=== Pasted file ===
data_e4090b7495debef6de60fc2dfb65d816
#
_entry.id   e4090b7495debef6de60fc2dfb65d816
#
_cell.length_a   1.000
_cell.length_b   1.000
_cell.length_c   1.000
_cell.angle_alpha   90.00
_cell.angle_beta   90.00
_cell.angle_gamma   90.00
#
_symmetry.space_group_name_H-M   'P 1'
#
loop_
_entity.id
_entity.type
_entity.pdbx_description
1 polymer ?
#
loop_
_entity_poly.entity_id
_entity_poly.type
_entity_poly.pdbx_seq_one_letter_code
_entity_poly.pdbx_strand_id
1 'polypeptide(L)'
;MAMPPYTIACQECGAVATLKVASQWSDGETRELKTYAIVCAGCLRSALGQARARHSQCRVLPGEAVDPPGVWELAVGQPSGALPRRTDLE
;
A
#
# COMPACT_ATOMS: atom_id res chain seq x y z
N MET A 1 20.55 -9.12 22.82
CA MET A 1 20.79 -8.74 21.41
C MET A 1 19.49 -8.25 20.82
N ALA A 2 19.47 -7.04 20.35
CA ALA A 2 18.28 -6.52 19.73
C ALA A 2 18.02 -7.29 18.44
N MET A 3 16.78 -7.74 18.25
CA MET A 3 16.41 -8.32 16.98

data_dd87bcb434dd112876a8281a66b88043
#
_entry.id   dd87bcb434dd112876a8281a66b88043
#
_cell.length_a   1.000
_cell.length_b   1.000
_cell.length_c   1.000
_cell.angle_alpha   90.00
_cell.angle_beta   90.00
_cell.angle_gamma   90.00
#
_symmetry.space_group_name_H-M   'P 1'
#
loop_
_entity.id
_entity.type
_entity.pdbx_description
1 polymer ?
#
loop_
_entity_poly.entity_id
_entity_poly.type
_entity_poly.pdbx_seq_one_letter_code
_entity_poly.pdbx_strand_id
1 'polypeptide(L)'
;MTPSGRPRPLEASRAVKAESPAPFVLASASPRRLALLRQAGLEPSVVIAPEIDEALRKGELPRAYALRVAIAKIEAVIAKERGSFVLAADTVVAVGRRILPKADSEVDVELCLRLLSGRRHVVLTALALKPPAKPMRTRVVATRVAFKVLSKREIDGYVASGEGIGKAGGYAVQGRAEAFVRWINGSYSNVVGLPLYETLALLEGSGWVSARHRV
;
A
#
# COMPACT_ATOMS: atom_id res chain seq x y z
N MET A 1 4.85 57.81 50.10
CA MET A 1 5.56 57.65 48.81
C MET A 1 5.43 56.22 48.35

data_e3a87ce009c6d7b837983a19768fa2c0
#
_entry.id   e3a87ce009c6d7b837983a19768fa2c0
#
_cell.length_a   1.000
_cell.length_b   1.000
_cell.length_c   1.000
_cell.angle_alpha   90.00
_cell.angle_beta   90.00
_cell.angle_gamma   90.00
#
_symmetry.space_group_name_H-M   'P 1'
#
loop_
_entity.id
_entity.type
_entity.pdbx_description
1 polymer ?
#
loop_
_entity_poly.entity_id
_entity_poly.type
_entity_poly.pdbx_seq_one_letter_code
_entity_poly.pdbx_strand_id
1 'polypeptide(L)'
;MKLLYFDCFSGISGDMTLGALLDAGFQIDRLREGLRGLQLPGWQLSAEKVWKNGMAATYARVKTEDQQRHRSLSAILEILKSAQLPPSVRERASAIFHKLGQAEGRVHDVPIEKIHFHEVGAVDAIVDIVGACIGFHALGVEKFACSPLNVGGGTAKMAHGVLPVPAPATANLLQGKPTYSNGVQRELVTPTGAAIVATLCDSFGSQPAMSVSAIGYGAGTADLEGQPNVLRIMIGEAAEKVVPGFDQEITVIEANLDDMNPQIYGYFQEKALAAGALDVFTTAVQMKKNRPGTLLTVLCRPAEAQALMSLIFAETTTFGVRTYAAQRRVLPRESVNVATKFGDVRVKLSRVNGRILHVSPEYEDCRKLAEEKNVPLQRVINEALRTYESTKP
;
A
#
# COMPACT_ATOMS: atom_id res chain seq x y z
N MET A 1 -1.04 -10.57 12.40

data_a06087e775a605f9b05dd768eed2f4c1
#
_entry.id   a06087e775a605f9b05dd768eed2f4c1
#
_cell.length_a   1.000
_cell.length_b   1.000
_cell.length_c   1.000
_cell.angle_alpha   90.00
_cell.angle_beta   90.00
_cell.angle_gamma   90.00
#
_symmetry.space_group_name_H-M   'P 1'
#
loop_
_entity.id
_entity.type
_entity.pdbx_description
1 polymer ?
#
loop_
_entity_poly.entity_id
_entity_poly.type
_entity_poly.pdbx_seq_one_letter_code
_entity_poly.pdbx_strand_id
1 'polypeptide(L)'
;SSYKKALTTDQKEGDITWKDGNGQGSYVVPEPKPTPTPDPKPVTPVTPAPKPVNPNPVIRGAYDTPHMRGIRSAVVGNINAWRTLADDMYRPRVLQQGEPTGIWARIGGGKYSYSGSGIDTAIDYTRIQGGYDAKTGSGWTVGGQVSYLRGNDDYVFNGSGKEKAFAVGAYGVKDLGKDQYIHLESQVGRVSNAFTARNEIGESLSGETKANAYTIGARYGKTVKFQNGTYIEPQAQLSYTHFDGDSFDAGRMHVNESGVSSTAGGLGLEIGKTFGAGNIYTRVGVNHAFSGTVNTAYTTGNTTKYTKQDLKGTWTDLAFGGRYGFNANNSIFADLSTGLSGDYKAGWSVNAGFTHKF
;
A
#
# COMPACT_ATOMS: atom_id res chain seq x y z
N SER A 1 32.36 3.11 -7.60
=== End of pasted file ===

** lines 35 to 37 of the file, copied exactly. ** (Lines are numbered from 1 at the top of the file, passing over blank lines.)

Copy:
CA ALA A 2 18.28 -6.52 19.73
C ALA A 2 18.02 -7.29 18.44
N MET A 3 16.78 -7.74 18.25